How Did I Learn to Eat a Migraine Friendly Diet?
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To me, a Migraine Friendly Diet is eating *clean*. It’s healthier and makes my life sooooo much easier and pain free.

What is eating *clean*? This is a phrase I coined many years ago as a way to try to explain to friends and family how our diet had changed as a result of life-threatening health issues.

To me, eating clean means cooking and eating the way my grandma learned to cook and eat at the turn of the century — that’s 1900 by the way, not 2000. No boxes or pre-packaged or pre-cooked foods. Very few cans or pre-frozen items. Organic and free range when possible, whatever is in season. Always fresh “bare” ingredients seasoned with “bare” herbs and spices, fresh grown whenever I could. Little or no use of the microwave.

Our family began eating clean as a result of my baby boy’s severe allergies, as I was unaware at that time there was a way for food to trigger my Migraine attacks.

The first hint things were amiss was the doctor telling me we needed to change his formula to a prescription meat based product that was over $50 per can. Then later, after a long hospitalization during which my son nearly died, the doctors sat us down and told us “You are going to have to completely change how you eat if you want your son to stay alive.”

This is in the days before computers…

They armed us with little more than a handful of papers listing things and foods he could never come into contact with, and instructions that every tiny element of his diet needed to be perfectly measured and timed from that day forward. They handed us a prescription for an epi-pen in case an accident should happen and anaphylaxis result (and it did). They encouraged us with the parting words:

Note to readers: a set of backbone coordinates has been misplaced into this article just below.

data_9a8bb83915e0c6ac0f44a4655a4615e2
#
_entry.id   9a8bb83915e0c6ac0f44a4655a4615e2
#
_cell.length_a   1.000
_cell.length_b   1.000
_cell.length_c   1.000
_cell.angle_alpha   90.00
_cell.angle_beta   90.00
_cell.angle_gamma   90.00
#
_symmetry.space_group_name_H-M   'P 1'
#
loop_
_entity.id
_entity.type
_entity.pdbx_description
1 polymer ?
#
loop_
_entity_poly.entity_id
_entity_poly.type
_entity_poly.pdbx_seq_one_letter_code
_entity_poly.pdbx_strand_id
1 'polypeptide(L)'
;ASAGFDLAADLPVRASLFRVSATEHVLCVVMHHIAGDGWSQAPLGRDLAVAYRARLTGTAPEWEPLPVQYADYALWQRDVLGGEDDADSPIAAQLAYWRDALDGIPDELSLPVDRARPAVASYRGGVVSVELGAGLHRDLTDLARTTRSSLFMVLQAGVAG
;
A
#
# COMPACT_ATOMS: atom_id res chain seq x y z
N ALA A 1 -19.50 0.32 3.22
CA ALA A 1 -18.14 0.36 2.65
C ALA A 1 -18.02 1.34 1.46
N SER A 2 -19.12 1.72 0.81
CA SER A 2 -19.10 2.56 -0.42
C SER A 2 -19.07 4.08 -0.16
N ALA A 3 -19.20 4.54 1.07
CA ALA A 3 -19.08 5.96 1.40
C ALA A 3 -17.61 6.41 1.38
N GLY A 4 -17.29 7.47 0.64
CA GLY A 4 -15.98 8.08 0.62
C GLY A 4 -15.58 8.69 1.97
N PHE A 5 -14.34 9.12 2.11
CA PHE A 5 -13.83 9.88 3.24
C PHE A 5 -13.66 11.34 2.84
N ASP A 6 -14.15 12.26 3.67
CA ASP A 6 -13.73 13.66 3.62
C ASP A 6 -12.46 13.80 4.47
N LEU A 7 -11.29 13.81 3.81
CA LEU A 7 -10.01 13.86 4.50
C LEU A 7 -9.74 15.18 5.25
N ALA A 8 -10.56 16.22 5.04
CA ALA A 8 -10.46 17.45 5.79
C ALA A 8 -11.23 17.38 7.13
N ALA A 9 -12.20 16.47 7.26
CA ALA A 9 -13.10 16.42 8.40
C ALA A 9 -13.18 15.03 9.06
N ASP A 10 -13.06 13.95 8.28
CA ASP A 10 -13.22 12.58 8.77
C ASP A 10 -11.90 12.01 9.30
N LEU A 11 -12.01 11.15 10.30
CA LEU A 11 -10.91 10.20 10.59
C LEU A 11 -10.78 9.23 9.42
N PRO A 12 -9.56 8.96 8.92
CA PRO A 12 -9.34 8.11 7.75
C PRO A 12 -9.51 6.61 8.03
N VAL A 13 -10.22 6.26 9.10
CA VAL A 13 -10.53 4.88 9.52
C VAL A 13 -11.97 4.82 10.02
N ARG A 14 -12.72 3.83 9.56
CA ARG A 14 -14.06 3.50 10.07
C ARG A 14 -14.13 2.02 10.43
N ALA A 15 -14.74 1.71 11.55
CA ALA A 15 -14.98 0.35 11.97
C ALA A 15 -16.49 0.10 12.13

“I know it seems overwhelming right now, but you can do this. I promise you, you can. Just remember, if your grandma wouldn’t recognize it as food, don’t even keep it in the house.

The doctors were nearly 8 hours from our home, so I had plenty of time to read those papers over and over again as we drove. The more I read them, the more overwhelmed I became. By the time we pulled into the driveway late at night, I literally felt sick to my stomach. Feeding is the most basic thing a mother can do for her child, and I had absolutely no idea how I was going to feed him breakfast the next morning.

I was, until that day, dubbed by family and friends as the “Box Queen” because I could make some very tasty and quite fancy dishes by combining boxed ingredients in creative, unexpected ways. We were even somewhat known for our elaborate formal dinner parties. The food was great, and everything we ate had some element that came from a box or can. It was a joke and the truth. I had even gotten engaged to my then husband, telling him the wedding could not take place until I owned a microwave. I loved my boxed foods — the easier and tastier (aka more MSG), the better.

I called my mom who had a degree in home economics and had cooked scratch meals for hundreds of people at a time, without so much as the benefit of electric appliances. I grew up watching and reluctantly participating in all sorts of cooking with her, remembering nothing. From the 6th grade I was making one full family meal each week by myself, but the ingredients always included cans and boxes – I hated cooking. She was the only one I knew to ask for help and I was desperate.